Amazon Relational Database Service
User Guide (API Version 2014-10-31)

Working with MySQL Replication

You usually use Read Replicas to configure replication between Amazon RDS DB instances. For general information about Read Replicas, see Working with Read Replicas of MariaDB, MySQL, and PostgreSQL DB Instances. For specific information about working with Read Replicas on Amazon RDS MySQL, see Working with MySQL Read Replicas.

You can use global transaction identifiers (GTIDs) for replication with Amazon RDS MySQL. For more information, see Using GTID-Based Replication for Amazon RDS MySQL.

You can also set up replication between an Amazon RDS MySQL DB instance and a MySQL or MariaDB instance that is external to Amazon RDS. For information about configuring replication with an external source, see Replication with a MySQL or MariaDB Instance Running External to Amazon RDS.

For any of these replication options, you can use either row-based replication, statement-based, or mixed replication. Row-based replication only replicates the changed rows that result from a SQL statement. Statement-based replication replicates the entire SQL statement. Mixed replication uses statement-based replication when possible, but switches to row-based replication when SQL statements that are unsafe for statement-based replication are executed. In most cases, mixed replication is recommended. The binary log format of the DB instance determines whether replication is row-based, statement-based, or mixed. For information about setting the binary log format, see Binary Logging Format.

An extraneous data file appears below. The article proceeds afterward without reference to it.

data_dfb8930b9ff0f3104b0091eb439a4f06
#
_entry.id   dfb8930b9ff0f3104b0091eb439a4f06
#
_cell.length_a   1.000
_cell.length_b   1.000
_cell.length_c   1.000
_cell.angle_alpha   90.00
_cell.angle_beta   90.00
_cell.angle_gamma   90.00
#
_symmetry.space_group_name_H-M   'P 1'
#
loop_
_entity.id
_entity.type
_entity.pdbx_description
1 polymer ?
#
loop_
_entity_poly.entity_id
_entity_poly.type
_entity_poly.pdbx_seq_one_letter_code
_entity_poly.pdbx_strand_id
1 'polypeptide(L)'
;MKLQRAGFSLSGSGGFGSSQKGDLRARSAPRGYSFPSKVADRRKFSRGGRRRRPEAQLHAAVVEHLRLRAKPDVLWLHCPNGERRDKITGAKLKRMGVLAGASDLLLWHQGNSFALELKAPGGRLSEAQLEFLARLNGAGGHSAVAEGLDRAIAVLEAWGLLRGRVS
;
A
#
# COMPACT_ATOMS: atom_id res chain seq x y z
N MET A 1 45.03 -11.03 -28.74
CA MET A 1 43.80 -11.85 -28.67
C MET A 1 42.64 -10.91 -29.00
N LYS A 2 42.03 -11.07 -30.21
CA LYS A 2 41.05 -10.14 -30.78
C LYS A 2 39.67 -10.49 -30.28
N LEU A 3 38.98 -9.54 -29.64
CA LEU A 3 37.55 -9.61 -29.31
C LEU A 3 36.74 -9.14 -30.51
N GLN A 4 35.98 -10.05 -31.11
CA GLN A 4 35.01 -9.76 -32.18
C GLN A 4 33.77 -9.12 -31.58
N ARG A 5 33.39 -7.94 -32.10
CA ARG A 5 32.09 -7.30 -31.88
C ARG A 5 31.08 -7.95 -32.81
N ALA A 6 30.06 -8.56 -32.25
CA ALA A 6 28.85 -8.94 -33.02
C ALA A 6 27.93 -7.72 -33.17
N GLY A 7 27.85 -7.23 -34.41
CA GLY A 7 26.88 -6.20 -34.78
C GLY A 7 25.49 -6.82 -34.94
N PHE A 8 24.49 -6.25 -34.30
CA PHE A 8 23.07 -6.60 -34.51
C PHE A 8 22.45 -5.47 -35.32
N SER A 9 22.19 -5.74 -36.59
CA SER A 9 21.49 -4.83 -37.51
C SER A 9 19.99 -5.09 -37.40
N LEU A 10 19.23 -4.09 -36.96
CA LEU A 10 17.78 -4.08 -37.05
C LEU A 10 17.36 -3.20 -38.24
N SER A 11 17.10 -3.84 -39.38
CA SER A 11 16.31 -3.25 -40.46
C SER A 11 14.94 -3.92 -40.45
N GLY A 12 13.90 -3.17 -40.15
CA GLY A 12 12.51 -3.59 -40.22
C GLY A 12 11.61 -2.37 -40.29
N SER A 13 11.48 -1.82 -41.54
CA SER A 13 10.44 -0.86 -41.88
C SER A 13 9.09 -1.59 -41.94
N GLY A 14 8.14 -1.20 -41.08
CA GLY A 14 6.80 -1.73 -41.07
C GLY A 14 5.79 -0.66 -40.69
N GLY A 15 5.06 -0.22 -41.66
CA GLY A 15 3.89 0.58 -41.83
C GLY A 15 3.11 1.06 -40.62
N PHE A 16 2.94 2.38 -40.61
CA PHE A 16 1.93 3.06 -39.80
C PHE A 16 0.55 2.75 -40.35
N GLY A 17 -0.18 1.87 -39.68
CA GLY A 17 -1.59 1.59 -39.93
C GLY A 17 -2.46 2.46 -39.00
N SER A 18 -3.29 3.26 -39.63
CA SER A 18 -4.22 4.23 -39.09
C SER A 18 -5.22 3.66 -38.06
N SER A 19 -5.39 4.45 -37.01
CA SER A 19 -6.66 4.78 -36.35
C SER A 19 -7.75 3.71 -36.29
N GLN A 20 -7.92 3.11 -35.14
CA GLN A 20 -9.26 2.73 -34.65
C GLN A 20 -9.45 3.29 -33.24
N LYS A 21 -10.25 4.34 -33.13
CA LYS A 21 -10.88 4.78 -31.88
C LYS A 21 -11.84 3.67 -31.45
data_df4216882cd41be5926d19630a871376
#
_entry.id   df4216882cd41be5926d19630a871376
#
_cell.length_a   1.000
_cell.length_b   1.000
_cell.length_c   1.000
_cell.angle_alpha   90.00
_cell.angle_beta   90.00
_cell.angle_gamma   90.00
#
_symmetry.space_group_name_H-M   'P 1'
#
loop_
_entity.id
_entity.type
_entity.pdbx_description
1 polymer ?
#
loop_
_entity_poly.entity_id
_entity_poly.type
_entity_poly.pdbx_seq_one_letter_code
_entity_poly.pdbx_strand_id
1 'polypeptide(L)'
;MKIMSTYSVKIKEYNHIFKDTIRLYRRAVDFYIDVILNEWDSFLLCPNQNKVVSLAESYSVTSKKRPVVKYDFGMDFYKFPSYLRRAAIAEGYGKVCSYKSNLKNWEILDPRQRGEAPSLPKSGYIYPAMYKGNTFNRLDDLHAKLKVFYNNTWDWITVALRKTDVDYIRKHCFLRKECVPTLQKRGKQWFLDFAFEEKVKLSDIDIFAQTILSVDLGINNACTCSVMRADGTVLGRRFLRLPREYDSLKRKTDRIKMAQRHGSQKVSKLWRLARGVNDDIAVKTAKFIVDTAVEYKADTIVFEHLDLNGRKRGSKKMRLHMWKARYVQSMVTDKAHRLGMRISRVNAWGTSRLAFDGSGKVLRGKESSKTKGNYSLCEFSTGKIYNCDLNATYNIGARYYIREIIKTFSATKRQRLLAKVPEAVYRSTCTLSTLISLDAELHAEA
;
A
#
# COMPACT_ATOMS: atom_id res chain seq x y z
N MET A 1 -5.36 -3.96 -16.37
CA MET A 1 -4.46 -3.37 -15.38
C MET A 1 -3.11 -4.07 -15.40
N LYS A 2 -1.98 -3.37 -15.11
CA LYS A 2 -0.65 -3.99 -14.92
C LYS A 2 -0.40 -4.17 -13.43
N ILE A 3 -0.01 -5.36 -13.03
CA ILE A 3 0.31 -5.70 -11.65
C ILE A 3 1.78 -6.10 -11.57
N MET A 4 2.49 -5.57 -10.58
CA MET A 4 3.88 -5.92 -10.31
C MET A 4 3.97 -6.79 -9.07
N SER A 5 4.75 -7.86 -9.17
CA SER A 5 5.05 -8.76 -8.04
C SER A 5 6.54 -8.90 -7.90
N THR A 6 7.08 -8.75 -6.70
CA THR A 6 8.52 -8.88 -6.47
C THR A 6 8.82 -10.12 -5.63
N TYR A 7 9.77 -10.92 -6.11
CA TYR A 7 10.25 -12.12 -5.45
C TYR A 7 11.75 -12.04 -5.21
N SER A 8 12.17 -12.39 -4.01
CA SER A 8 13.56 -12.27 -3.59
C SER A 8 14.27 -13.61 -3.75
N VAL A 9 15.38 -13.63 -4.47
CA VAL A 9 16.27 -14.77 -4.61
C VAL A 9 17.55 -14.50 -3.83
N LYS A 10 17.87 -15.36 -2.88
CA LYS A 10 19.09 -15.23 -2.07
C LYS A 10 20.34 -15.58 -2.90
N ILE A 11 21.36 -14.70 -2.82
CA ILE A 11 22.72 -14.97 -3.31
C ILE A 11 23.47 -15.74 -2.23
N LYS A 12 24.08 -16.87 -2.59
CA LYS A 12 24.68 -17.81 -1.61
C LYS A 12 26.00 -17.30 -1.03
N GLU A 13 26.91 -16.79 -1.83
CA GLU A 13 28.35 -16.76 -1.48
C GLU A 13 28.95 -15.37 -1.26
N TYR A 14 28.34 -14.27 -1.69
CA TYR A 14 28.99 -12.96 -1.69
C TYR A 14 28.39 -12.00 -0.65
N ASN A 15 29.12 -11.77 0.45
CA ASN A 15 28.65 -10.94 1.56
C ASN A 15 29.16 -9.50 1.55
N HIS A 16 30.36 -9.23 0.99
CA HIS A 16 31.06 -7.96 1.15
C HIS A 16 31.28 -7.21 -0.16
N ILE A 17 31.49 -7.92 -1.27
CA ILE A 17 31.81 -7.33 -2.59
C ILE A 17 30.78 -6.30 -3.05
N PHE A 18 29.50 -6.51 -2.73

You can configure replication to import databases from a MySQL or MariaDB instance that is external to Amazon RDS, or to export databases to such instances. For more information, see Importing Data to an Amazon RDS MySQL or MariaDB DB Instance with Reduced Downtime and Exporting Data from a MySQL DB Instance by Using Replication.